Are you smarter about plastic pollution than a 5th grader?

Students in California are racking up some impressive reduction numbers

Ocean debris; photo credit NOAA

Ocean debris; photo credit NOAA.

Last spring Michael Terwilliger’s fifth grade class at Kenwood School in Northern California participated in the National Marine Sanctuaries Ocean Guardian Program, using a $4,000 grant to educate their community about marine debris and offering discounted recycling products. Student Grace McCaull published an article about the project for the Kenwood Press, and this year the class has a $3,800 grant to do a research project on the environmental benefits of native plant gardens. Below is a version of that story co-authored by student and teacher, with tips about how you and I can follow their example. —Stephanie Losee, Tech Page One staff

Do you use a reusable lunch box, sandwich wrap, or water bottle instead of plastic bags or bottles? If you do, keep going. But if you don’t, here’s why you should.

Every day countless seabirds, fish, and marine mammals such as sea turtles, whales, and seals, die because of plastic pollution in our oceans. They may become entangled in abandoned fishing lines or nets, plastic tarps, or other plastic debris and then drown, starve, or become easy targets for predators. Or they may ingest small plastic items or pieces, which may lead to choking, starvation, or poisoning. To a sea turtle a plastic bag may look like a jellyfish, and to a seagull small pieces of plastic may look like fish eggs.

In recent years, people have become alarmed by large “garbage patches” containing plastic and other types of debris that have appeared in our oceans. Estimates of the sizes of these patches and exactly how much plastic debris they contain vary, but regardless of their size and volume, we know that these plastics pose an ongoing threat to marine life.

How does plastic debris make its way to the ocean? According to the National Oceanic and Atmospheric Administration (NOAA), “All types of marine debris can be traced to one source – people. People’s mishandling of waste materials and a host of other items while on land constitutes the bulk of the marine debris problem. Debris is also blown into the water or carried by creeks, rivers, storm drains and sewers into the ocean.” In our local Sonoma Valley Watershed, our debris can be washed into Sonoma Creek by feeder creeks or storm drains and then carried to San Pablo Bay, and then to San Francisco Bay, and then out the Golden Gate to the open ocean.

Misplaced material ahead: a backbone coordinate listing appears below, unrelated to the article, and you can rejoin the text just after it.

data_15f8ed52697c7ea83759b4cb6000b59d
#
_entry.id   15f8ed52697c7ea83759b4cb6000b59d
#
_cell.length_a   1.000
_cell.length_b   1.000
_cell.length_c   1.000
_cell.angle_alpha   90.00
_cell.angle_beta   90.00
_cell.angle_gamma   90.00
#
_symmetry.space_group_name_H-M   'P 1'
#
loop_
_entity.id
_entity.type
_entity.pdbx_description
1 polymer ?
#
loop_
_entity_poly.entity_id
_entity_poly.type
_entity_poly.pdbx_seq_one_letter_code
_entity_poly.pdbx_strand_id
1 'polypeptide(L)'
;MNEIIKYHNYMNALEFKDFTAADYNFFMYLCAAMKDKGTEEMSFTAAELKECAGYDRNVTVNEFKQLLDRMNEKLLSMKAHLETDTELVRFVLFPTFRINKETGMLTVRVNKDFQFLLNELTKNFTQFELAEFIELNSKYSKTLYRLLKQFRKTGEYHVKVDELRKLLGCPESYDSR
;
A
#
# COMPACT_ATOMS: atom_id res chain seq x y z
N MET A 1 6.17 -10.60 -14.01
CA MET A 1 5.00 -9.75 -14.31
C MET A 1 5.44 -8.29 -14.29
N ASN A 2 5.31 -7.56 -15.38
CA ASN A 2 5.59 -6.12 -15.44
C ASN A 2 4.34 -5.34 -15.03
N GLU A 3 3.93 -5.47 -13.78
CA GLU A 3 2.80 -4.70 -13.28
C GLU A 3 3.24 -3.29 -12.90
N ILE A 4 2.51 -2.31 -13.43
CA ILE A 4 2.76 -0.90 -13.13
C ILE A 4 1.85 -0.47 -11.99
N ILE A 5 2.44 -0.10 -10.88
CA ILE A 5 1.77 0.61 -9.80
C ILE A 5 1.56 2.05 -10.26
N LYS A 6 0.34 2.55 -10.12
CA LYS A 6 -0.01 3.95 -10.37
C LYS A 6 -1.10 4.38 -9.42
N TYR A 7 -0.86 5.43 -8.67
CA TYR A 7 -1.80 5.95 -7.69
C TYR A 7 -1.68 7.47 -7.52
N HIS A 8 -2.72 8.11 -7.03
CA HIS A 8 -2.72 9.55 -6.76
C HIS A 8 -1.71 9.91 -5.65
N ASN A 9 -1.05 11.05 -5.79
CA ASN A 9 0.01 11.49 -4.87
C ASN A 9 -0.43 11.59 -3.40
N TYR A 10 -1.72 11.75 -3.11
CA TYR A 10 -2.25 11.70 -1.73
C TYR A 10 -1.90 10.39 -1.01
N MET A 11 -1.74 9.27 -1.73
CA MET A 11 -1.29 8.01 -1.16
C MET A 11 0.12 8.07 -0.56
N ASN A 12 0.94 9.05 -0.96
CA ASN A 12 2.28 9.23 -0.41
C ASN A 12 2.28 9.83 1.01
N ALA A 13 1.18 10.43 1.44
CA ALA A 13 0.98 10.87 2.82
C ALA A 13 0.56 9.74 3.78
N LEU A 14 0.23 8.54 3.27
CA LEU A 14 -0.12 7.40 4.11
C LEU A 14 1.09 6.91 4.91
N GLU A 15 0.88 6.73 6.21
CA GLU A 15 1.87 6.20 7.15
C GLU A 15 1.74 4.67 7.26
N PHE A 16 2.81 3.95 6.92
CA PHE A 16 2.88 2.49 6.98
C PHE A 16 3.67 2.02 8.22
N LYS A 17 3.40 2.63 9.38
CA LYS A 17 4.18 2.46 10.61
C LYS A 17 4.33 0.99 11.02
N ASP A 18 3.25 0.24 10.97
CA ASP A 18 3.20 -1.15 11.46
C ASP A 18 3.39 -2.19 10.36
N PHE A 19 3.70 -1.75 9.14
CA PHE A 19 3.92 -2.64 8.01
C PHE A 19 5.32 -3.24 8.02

What can we do to help solve this problem? Much of the plastic garbage in our oceans comes from “single-use plastics” that we use only once and then throw away. According to Statistic Brain, 1 million plastic bags are used globally every minute. Americans alone use 100 billion each year.

Other culprits include plastic bottles, cups, and packaging. One solution for reducing the amount of plastic pollution in our oceans is to cut back on our use of these kinds of plastics simply by replacing them with easily available products such as reusable lunch boxes and lunchbox inserts from Laptop LunchesNew Wave Enviro and PlanetBox; water bottles from Klean Kanteen and CamelBak; reusable sandwich and produce wraps, and food containers.

Last year the fifth grade class at Kenwood School participated in the Ocean Guardian program, which is funded and supported by the federal government agencies responsible for protecting the health of our oceans – the National Oceanic and Atmospheric Administration (NOAA) and the National Marine Sanctuaries.

As Ocean Guardians, our goal was to inspire our school and community to start using reusable items instead of single-use plastics, beginning with lunch. We conducted an education program to inform people about the dangers of plastics in our oceans and how they can reduce the amount of plastics that reach waterways by switching from single-use plastics to reusables.

This included presentations at school assemblies, an article in our local newspaper, and an “Ocean Night” event at our school. By using a portion of our grant monies we were able to offer the Kenwood community the opportunity to purchase reusables at highly discounted prices. By the end of the year we sold over $3,000 worth of reusable items to Kenwood parents, students, staff and community members. We also designed and purchased 550 reusable shopping bags, which were given to local markets for distribution to their customers.

Finally, at the beginning of the year we did a survey of lunches at our school and counted the number of single-use plastic items we found. At the end of the year we conducted another survey and found that use of single-use items had been drastically reduced. For example, plastic bags had been reduced by 59 percent, plastic spoons by 75 percent, and plastic cups by 38 percent.

To do your part, take a close look at the lunch you pack for your child or yourself and at what you use to store food in your refrigerator or cupboards. Note any single-use plastics, and replace those items with reusable products. Even a fraction of the reduction numbers we saw in our community can go far to save the ocean and its inhabitants — one reusable item at a time.

Grace McCaull and Michael Terwilliger
Grace McCaull (pictured) is a sixth-grader and Michael Terwilliger is a fifth-grade teacher at Kenwood School in Northern California.
Grace McCaull and Michael Terwilliger
Tags: Corporate Responsibility,Downtime,Education